The Middle Eastern Kingdom of Saudi Arabia just executed it’s 100 prisoner on Monday, June 15th, putting the repressive, fundamentalist nation on pace for a record number of executions in 2015.
Amnesty International and other sources place Saudi Arabia among the top three nations worldwide in average annual executions of its citizens per capita.
Details on today’s execution in Saudi Arabia
Saudi Arabia beheaded a Syrian drug trafficker Monday, adding up to a total of 100 executions in the nation this year. This barely mid-year number is already well above the 87 people put to death last year.
The execution occurred in the northern region of Jawf. According to the Saudi Interior Ministry statement, Syrian Ismael al-Tawm smuggled “a large amount of banned amphetamine pills into the kingdom.”
The convicted drug smuggler was put to death based on the country’s strict interpretation of Sharia law, where crimes including murder, rape, armed robbery and drug trafficking are all eligible for death sentences. Of note, public executions in Saudi Arabia are typically conducted by cutting off the head of the bound prisoner with a sword.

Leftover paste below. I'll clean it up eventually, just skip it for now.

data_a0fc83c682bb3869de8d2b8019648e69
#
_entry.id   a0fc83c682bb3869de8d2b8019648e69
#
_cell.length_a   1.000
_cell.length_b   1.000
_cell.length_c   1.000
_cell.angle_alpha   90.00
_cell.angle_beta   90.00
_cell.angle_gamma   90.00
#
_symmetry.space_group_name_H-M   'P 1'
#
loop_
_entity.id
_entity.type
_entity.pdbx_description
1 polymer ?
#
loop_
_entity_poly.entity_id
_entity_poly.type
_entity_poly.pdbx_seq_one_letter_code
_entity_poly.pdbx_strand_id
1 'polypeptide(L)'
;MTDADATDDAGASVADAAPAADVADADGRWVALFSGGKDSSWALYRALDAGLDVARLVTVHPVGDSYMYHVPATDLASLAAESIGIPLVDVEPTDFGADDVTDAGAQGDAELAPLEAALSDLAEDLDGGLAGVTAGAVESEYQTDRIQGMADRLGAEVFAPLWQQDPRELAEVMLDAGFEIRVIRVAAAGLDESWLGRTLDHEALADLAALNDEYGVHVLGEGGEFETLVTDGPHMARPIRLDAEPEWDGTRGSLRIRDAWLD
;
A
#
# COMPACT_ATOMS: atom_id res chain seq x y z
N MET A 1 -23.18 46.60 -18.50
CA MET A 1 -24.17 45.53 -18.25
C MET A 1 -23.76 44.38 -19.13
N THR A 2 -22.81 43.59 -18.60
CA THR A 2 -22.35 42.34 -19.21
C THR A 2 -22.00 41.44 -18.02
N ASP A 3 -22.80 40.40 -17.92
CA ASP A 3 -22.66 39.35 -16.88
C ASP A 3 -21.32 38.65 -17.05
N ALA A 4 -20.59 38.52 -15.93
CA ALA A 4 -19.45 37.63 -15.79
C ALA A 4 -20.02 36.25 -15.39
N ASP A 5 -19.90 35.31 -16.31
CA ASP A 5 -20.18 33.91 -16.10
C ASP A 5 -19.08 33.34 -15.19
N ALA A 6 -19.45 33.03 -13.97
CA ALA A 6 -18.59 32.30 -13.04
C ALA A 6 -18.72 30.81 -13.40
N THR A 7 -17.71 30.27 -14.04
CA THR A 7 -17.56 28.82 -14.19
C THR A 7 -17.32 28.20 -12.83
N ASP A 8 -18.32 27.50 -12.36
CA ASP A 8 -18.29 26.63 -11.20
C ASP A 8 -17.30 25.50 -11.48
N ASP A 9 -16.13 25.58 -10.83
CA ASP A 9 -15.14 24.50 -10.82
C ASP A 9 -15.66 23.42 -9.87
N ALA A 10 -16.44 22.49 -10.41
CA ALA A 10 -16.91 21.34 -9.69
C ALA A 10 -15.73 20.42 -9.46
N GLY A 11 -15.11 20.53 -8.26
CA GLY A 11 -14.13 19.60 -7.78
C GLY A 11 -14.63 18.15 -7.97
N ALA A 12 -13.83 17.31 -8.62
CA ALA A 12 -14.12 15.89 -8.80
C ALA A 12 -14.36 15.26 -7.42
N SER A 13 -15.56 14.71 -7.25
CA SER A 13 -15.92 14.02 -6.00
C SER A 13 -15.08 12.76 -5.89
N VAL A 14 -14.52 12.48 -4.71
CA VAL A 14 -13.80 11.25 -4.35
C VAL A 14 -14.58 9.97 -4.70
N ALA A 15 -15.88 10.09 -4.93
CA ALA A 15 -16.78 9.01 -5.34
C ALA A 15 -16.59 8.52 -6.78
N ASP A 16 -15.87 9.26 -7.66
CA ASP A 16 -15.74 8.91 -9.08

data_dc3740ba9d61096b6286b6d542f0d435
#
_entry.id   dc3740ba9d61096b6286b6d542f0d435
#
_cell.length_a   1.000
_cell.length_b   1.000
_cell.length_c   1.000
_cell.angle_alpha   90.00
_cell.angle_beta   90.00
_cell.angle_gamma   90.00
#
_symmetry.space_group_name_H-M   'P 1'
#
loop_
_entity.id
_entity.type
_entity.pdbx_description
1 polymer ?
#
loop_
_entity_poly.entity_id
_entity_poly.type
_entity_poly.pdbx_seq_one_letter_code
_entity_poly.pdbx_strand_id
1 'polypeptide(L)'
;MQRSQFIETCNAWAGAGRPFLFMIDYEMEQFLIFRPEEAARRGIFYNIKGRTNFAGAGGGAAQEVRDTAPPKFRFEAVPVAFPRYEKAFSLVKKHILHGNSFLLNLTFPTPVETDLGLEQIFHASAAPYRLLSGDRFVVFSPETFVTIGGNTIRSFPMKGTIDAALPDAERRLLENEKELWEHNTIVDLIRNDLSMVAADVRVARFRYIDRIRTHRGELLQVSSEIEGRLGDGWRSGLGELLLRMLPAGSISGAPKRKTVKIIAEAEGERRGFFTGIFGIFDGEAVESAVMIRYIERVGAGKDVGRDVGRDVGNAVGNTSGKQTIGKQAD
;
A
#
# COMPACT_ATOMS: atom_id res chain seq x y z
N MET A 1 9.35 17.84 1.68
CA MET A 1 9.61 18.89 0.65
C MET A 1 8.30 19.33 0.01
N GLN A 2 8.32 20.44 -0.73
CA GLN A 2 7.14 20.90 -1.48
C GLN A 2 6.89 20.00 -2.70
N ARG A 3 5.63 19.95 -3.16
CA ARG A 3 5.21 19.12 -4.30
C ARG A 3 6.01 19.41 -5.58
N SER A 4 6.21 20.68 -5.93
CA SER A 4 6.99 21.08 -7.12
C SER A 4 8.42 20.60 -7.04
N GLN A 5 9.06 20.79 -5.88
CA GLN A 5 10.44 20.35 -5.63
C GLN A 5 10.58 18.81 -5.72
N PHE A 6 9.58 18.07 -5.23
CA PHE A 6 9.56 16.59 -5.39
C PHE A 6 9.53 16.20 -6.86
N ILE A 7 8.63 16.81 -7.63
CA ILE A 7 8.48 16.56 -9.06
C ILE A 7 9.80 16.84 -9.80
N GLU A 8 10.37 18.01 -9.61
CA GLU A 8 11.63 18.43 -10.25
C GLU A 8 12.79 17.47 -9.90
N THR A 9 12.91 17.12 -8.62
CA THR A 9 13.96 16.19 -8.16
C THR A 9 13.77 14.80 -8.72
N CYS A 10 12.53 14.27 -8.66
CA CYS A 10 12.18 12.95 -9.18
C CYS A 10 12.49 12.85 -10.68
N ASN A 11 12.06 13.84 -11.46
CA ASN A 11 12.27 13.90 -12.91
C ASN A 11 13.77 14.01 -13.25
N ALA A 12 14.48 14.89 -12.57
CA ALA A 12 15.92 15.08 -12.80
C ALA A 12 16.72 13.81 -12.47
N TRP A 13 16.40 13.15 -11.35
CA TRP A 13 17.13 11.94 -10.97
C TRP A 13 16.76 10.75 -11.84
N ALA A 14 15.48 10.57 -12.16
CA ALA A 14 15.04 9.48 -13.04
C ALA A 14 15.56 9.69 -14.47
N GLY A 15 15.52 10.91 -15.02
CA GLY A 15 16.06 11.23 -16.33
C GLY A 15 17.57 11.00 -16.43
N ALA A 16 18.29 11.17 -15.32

The 100th execution so far this year is a lot, but still a good bit less than the 192 killed by the state in Saudi Arabia in 1995.
Statement from Amnesty International and the UN
“Almost half of the executions carried out so far this year (in Saudi Arabia) have been for drug-related offences, which don’t fall into a recognized international category of ‘most serious crimes,’ and the use of the death penalty for such offences violates international law,” according to a statement on Amnesty International’s website.
Furthermore, according to a UN special rapporteur, the “fast pace” of executions in Saudi Arabia is “very disturbing”.
“If it continues at this pace we will have double the number of executions, or more than double the number of executions, that we had last year,” Christof Heyns of the UN told AFP on May 27.
For a country of just 29 million people, the number of individuals executed is “very high,” Heyns said, continuing to note that Saudi Arabia “is going against the stream” as execution figures have been dropping globally for the last few years.